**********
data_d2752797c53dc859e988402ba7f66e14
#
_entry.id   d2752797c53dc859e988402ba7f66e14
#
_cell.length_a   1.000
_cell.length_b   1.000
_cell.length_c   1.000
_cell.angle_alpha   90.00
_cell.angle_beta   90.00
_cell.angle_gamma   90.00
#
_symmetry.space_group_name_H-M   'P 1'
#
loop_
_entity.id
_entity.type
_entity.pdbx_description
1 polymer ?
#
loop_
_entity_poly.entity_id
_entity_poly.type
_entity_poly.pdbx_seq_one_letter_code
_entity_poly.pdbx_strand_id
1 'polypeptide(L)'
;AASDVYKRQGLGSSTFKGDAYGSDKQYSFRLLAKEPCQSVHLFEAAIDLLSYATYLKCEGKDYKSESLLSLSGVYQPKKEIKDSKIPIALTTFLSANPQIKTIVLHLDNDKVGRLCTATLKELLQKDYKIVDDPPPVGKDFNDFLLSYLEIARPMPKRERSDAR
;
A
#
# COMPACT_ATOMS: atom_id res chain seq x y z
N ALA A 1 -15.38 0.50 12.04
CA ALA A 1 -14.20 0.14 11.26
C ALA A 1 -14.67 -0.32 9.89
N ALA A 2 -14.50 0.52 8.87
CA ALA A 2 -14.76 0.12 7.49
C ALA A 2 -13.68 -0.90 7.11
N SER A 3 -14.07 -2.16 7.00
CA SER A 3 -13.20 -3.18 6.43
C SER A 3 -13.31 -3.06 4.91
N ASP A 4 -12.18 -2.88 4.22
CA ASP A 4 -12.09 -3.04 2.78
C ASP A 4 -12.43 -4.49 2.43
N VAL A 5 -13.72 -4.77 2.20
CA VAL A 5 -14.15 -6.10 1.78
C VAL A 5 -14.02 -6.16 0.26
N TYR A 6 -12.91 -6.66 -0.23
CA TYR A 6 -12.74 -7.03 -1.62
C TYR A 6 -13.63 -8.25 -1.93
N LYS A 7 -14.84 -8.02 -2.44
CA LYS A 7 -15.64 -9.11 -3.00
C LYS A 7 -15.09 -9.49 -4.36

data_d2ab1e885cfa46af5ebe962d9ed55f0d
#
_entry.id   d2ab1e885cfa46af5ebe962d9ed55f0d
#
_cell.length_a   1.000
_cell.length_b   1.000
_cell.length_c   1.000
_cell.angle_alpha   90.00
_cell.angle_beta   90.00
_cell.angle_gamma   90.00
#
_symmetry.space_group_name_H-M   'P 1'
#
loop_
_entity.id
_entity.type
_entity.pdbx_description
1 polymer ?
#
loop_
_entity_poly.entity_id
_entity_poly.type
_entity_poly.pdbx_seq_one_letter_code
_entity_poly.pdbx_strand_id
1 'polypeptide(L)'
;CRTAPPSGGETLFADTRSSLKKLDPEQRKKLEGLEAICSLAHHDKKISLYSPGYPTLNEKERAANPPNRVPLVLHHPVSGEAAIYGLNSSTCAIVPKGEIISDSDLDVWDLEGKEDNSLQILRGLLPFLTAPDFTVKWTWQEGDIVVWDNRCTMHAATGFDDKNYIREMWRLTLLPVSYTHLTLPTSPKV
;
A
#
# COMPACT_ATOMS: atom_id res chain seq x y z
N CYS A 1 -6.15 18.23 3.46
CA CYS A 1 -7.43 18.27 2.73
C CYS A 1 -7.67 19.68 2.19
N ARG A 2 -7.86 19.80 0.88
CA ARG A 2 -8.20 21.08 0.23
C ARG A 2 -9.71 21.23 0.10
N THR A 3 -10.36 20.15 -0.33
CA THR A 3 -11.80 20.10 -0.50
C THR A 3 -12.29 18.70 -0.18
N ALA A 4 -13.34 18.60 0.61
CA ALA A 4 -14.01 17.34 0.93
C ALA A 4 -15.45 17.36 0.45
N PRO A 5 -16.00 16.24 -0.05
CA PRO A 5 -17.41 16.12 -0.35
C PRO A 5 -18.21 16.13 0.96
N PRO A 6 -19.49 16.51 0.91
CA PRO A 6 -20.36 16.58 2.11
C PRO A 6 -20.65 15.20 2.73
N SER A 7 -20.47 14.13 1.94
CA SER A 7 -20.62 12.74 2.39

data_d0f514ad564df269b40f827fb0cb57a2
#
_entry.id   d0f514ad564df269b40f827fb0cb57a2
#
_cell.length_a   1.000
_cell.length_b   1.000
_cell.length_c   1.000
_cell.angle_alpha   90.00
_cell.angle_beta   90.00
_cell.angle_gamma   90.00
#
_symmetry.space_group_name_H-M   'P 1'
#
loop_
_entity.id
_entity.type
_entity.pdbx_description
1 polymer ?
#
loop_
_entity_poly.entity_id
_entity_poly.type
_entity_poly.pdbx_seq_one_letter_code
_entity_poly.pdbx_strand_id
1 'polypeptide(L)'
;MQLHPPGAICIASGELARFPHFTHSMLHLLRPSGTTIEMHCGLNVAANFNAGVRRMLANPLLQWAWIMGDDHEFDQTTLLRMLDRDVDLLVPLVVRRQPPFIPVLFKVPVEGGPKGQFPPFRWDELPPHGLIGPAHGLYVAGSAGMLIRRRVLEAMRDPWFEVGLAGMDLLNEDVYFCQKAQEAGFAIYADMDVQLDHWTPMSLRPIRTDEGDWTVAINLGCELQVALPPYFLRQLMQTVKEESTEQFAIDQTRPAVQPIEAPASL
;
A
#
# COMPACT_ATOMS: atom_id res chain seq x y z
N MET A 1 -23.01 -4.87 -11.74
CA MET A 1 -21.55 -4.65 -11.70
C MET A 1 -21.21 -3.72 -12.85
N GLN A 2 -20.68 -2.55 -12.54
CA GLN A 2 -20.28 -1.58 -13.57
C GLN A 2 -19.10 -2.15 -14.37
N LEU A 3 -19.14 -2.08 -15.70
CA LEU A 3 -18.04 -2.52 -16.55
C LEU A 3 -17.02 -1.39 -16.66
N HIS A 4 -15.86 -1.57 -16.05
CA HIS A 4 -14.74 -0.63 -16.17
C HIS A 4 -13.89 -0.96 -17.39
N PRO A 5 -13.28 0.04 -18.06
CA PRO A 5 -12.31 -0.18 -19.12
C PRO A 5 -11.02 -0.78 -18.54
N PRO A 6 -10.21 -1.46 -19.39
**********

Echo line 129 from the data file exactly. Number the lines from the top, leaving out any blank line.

A